In this unit of study the students were exposed to
of Henri Matisse. He designed the Rosary Chapel in
The children viewed slides of his chapel and the vestments. They were then given the task of designing new vestments that could be used in a church. The children often commented that Father Senger would look good in their design.
The children created several rough drafts for the vestments as Henri Matisse did. They also painted their own pieces of paper for the main cloth and the collage bits as Matisse did. Matisse was very particular about colour and I wanted the children to be the same. Therefore, we did not use construction paper green, but rather created our own.
The stories and symbols on the vestments are unique, colourful and vibrant. The children’s love of colour is very evident in all the pieces. The children were conscious about the church calendar and knew which colours should pertain to which parts of the church year. However, they made some really strong arguments for new colours of vestments so I let them explore and create.
Who was Henri Matisse?
Matisse, Henri (äNrē' mätēs') , 1869–1954, French painter, sculptor, and lithographer. Along with , Matisse is considered one of the two foremost artists of the modern period. His contribution to 20th-century art is inestimably great.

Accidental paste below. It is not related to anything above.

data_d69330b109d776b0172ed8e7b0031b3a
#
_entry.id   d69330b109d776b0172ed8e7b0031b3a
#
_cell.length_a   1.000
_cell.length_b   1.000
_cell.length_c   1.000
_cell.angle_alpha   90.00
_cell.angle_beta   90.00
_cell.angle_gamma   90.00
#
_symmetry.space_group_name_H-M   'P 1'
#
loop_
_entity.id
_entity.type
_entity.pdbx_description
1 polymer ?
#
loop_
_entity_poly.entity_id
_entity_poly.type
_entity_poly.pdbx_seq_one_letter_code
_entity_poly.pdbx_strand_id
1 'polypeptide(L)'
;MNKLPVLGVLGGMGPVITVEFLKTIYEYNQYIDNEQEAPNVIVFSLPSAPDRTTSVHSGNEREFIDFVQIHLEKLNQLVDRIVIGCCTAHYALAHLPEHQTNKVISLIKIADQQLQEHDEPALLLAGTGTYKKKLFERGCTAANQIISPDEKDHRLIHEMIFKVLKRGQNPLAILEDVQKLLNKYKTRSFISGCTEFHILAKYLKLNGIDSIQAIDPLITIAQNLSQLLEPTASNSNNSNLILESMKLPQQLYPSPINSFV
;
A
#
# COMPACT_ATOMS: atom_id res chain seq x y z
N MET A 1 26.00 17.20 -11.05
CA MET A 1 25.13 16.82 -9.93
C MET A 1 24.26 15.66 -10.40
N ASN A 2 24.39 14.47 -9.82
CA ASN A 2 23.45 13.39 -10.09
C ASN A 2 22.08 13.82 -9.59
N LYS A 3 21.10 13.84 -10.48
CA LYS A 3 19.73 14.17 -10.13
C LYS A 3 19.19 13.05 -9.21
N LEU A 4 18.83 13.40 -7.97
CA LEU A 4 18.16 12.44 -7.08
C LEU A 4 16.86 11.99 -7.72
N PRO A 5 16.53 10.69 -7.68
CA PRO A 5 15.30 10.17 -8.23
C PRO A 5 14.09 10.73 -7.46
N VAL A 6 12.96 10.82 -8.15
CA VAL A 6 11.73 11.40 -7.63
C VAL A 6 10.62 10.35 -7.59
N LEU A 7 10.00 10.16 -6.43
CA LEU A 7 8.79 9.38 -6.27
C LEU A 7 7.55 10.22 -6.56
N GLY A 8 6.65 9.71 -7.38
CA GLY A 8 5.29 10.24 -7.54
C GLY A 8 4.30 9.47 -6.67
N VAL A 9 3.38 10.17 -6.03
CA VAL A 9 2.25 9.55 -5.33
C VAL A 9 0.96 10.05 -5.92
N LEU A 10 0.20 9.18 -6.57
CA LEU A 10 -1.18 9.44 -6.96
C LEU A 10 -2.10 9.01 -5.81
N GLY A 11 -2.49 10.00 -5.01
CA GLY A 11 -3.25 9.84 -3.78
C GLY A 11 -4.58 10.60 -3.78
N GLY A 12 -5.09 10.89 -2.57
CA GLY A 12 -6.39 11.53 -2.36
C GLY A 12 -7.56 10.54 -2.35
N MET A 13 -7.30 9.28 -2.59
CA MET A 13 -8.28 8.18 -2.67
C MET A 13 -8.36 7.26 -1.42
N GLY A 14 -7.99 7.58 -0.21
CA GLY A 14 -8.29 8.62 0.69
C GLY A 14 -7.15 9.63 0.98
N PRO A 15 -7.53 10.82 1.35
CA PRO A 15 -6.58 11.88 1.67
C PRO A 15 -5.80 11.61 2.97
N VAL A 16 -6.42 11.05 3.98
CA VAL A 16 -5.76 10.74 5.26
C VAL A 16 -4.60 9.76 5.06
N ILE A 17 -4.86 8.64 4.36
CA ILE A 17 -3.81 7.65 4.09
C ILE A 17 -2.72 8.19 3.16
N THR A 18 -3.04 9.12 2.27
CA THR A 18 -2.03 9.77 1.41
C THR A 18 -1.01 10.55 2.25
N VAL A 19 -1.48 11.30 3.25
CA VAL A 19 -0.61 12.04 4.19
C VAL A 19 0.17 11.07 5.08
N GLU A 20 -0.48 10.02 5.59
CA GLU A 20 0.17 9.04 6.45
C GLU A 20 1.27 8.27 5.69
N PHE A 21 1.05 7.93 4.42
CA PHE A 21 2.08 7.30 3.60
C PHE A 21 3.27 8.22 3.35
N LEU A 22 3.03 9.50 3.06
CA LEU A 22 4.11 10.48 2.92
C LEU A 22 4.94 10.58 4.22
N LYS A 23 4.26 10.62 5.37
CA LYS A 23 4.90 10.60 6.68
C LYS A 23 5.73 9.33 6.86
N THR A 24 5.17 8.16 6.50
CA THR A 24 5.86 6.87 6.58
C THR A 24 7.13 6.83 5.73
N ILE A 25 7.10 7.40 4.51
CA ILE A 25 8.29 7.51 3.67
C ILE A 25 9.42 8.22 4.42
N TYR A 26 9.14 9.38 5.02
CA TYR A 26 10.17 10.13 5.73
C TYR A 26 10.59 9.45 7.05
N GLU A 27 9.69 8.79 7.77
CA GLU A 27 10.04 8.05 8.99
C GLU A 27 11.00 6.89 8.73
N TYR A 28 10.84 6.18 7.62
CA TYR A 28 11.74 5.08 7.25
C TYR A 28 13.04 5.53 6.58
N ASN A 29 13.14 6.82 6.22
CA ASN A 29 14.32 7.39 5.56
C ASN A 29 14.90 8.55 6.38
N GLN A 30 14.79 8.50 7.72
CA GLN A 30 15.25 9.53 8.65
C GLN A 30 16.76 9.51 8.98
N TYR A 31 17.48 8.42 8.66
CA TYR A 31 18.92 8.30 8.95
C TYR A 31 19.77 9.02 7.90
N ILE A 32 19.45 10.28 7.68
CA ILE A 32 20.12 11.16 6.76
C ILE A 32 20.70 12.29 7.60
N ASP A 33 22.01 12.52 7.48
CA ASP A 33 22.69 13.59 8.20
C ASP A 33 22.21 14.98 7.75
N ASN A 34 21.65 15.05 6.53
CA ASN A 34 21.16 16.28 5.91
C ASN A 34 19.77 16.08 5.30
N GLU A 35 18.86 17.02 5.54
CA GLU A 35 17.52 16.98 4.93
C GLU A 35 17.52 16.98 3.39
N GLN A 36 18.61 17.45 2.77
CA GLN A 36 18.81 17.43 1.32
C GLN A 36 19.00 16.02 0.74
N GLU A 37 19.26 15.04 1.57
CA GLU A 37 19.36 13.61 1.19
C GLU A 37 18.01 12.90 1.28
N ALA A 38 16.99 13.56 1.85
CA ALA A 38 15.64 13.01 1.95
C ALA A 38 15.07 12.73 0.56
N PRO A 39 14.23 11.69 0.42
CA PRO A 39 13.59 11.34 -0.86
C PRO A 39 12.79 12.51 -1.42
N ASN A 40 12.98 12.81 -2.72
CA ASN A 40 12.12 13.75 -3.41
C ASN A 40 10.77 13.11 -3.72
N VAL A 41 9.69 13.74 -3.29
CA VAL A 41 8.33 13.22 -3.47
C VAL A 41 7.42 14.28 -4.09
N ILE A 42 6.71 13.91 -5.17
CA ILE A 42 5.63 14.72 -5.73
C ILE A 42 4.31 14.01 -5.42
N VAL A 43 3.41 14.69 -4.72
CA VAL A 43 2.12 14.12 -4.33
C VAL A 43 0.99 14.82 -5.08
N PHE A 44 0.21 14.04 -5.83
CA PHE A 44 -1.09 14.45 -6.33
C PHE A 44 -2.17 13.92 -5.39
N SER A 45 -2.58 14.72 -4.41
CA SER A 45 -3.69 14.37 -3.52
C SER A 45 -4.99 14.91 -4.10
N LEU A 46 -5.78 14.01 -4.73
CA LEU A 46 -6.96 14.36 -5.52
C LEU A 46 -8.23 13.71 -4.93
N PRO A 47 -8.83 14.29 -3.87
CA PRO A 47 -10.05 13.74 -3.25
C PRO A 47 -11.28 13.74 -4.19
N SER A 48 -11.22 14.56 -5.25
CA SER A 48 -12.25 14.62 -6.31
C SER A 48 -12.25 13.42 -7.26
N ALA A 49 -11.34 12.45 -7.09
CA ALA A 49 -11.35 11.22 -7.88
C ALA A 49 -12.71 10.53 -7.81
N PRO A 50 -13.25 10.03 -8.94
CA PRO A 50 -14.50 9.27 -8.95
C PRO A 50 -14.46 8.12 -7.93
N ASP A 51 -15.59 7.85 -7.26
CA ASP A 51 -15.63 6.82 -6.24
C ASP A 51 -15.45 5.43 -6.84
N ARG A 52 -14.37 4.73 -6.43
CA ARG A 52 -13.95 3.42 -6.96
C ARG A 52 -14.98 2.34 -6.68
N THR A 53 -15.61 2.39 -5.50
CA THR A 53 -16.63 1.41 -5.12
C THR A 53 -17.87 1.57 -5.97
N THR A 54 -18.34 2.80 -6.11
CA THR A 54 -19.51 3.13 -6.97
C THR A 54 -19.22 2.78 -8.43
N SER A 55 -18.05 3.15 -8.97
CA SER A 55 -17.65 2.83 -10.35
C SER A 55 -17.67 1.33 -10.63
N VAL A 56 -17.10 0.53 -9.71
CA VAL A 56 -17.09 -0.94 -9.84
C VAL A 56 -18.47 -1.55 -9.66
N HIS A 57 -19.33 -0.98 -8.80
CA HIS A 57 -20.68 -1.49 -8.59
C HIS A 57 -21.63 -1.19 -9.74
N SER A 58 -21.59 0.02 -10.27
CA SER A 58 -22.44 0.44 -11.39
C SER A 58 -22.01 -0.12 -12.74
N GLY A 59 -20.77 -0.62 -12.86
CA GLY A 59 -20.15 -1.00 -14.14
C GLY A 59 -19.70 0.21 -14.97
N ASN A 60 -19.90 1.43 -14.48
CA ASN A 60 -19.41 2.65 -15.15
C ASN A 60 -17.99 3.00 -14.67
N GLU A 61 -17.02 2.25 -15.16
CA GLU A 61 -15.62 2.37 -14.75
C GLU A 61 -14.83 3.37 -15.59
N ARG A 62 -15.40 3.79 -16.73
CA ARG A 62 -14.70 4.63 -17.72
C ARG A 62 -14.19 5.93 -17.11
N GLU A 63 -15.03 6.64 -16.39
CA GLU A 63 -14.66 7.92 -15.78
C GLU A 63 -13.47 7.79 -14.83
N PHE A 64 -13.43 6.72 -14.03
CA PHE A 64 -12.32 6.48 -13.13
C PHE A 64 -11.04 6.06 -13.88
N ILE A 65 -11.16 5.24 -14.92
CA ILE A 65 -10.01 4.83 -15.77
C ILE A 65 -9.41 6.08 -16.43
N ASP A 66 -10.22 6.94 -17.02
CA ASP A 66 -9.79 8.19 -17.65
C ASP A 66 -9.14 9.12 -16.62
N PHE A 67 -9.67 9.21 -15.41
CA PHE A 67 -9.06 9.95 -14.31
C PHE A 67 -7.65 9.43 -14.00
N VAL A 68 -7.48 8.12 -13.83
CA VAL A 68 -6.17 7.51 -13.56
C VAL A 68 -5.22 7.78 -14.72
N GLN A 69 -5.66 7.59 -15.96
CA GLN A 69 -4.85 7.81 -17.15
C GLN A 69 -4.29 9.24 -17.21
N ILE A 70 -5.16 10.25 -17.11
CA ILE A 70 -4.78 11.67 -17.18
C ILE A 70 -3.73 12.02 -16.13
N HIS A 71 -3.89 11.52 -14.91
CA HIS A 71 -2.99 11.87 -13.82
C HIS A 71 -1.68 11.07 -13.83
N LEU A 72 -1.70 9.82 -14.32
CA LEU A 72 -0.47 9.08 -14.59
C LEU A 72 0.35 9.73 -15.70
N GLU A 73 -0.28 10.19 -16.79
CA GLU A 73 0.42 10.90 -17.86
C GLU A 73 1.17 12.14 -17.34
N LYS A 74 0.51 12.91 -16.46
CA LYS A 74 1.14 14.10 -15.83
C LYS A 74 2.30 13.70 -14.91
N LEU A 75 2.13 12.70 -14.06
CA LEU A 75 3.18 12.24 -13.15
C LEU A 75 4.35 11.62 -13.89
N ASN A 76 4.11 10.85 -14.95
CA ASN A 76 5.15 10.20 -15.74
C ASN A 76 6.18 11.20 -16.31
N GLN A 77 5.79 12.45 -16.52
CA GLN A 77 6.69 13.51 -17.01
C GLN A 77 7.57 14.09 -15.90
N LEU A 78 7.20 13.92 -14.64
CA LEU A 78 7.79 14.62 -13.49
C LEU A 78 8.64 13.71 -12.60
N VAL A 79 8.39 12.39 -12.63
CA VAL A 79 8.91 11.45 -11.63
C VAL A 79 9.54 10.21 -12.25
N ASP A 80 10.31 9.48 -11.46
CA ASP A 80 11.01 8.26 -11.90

began to study law and,
during an illness in 1890, took up painting, thereafter forsaking law
He studied first with the academician
and then with Gustave ,
whose studio he met many painters who would soon attain prominence with
the fauvist movement. Matisse's earliest work was exceptionally mature.
explored impressionism (e.g., La Desserte, 1897; Niarchos
began exhibiting in
1896 and at first was unsuccessful. In 1905 at Collioure, a
village, he began using pure primary color as a significant structural
His portrait of Mme Matisse, known as The Green Line (1905;
the demise of fauvism Matisse
continued to use color to communicate his joy in bold pattern and
ornament, e.g., in The Moorish Screen (1921; Phila. Mus. of
Art) and Lady
in Blue (1937; private coll.). He experimented frequently with
sorts of expressive abstraction, as in The Blue Nude (1907;
Mus. of Art), Mlle Landsberg (1914; Phila. Mus. of Art), and The
Piano Lesson (1916; Mus. of Modern Art,
reveals an interest in African art and in .
Matisse designed for the ballet (1920, 1938) and illustrated works by
(1944), among many others. His superbly simple line drawings rank among
greatest works of graphic art of the 20th cent. In his last years he
brilliant paper cutouts and stencils (e.g., Jazz, 1947;
Mus. of Art), as gay and as strong in design as his earliest work. When
nearly 80, Matisse volunteered to decorate the Dominican nuns' chapel
largest collections of Matisse's
works are in the Baltimore Museum of Art; Art Institute of Chicago;